Cities are beginning to chart a different sort of future. A new generation of residents is making density a positive value and embracing a blend of alternative transportation, open space, walk-to-work convenience and proximity to wine bars and good restaurants.
Whether this new method of city planning becomes a permanent part of the urban scene or is the latest fad, it certainly is taking hold in a number of places, particularly along the Central Coast.
In Santa Barbara, the hipster-urban culture clearly is taking over the city core, making the administration’s big bet on development of the so-called Funk Zone a huge winner. Now the question is whether the Haley Street corridor can emerge as Funk Zone 2.0 and draw startups and emerging companies to a new area of the city center.
In San Luis Obispo, already really crowded in the city core, Chevron’s proposed plan for the Tank Farm Road area near the San Luis Obispo airport looks more and more promising now that city officials have given initial approval.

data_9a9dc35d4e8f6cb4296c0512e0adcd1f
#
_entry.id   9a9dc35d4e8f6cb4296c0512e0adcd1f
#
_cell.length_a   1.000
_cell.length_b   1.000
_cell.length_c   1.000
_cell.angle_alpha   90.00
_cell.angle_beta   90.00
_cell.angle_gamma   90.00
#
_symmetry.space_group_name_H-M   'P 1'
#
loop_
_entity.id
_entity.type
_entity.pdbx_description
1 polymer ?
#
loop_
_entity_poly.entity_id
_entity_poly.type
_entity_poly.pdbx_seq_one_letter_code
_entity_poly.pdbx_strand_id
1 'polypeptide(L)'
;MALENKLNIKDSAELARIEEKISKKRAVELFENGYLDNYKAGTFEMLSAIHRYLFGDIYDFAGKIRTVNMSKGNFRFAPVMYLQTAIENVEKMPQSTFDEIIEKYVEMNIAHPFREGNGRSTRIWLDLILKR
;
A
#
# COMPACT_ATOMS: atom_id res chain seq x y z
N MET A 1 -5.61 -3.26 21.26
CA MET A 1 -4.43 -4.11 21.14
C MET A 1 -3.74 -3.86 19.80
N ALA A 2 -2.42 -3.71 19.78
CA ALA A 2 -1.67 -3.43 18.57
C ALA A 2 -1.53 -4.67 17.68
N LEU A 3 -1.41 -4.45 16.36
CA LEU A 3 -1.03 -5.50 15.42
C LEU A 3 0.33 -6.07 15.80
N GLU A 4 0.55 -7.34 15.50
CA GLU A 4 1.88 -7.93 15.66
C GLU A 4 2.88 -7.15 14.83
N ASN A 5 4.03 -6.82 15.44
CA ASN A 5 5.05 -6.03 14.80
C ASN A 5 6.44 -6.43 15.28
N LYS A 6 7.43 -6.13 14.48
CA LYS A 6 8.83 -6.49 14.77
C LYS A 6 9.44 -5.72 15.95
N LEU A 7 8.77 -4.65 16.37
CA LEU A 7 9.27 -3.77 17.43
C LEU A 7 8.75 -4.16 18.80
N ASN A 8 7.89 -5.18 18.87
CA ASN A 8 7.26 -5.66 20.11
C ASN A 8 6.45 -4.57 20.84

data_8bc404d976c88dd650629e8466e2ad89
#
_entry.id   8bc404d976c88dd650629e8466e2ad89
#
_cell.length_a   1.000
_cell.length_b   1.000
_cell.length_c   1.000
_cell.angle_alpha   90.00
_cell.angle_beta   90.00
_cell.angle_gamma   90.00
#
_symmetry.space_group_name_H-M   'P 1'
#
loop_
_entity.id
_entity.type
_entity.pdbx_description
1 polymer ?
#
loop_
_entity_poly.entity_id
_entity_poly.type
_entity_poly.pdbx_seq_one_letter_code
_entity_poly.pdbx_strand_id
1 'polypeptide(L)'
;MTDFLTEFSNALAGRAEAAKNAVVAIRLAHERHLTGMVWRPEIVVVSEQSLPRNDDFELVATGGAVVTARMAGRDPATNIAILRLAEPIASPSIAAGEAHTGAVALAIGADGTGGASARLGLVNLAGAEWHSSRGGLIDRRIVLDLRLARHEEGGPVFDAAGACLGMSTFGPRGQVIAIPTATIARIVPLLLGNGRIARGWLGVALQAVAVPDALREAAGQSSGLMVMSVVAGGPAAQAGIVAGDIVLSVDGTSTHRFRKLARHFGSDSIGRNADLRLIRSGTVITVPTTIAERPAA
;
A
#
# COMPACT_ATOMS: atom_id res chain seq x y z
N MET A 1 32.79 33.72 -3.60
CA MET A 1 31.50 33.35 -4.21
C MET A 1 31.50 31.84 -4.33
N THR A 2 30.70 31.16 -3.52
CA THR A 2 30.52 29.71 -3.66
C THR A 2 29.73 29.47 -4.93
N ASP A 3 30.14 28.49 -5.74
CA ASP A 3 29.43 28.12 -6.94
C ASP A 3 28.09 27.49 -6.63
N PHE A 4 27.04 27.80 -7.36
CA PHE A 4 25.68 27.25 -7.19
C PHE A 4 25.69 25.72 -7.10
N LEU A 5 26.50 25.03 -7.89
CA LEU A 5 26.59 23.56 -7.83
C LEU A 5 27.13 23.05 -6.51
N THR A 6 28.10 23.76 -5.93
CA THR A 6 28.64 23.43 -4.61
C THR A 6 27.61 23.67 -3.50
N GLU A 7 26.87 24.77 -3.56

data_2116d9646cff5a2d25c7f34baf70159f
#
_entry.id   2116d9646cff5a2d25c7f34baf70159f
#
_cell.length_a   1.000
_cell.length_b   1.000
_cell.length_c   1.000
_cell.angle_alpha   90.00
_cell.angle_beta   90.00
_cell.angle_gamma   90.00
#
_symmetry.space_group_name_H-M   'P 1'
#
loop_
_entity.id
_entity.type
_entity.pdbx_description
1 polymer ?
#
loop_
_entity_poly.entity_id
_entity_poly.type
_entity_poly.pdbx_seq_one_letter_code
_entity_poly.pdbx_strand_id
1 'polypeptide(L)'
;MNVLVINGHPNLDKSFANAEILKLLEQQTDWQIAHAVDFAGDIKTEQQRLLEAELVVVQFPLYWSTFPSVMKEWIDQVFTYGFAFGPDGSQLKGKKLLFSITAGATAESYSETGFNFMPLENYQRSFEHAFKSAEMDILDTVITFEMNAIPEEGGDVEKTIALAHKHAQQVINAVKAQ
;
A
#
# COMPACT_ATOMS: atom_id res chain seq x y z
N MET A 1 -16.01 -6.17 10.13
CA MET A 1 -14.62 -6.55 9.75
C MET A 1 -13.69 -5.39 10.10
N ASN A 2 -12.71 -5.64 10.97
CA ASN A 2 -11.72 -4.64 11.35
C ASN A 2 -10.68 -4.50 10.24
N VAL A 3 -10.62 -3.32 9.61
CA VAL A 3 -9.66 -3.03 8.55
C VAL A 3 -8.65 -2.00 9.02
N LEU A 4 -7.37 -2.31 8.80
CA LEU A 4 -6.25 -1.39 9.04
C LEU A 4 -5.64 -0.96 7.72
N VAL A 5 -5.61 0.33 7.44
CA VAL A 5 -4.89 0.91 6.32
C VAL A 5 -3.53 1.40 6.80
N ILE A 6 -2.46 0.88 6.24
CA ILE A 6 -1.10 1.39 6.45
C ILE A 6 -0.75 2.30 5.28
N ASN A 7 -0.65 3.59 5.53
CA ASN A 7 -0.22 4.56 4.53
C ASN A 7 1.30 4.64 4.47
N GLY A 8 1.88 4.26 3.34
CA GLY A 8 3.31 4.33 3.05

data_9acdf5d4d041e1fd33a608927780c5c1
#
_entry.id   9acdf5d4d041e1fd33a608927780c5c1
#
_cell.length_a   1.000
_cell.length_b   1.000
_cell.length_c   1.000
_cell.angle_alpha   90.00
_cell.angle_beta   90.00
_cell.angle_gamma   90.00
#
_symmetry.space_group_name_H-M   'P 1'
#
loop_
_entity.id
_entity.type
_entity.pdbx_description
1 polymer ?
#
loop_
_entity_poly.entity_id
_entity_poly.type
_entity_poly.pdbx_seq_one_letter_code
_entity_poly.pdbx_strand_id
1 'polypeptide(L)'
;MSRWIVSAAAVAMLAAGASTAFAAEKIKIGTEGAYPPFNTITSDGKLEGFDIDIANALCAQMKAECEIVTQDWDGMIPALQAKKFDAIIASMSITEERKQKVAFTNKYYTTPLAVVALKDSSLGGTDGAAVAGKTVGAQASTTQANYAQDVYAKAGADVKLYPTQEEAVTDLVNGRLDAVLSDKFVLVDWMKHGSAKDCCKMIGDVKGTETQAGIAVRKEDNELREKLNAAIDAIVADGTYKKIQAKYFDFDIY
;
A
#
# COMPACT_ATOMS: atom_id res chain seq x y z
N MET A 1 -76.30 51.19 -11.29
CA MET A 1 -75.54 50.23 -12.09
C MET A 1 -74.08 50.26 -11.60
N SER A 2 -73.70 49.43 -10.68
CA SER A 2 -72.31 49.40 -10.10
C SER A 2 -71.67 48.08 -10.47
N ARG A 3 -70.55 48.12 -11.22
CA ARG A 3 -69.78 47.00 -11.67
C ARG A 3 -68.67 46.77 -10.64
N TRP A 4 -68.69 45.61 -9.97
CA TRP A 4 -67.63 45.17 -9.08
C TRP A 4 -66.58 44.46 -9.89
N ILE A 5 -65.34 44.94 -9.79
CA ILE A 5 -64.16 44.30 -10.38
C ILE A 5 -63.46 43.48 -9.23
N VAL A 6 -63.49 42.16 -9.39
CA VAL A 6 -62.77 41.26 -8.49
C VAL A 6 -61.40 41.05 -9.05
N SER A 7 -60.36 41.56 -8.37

The Tank Farm corridor is already a burgeoning zone for business and high-tech startups including software firm Mindbody. Architecture firm RRM Design has created a plan that involved a new open-space corridor and limited commercial-industrial development.
But Tank Farm really does matter — a new chapter for the future of business in SLO will unfold if the redevelopment plan for the area can go forward.
Finally, there is the Townsgate-Agoura Road area of Westlake Village at the eastern edge of Ventura County. Although this area doesn’t have the college-town feel of San Luis Obispo or the hip downtown live-work amenities of Santa Barbara, it has a unique collection of shopping and restaurants and quietly hosts the first Amgen biotech spinoff.
California Lutheran University is trying to jumpstart the entrepreneurial energy of the area with a new startup business incubator located just off Lindero Canyon Road. The university has recruited former UC Santa Barbara startup guru Mike Panesis to run the effort.
The emerging efforts in San Luis Obispo, Santa Barbara and Westlake Village are bold experiments in advancing the startup culture. They are risky gambles. But they have a high probability of success.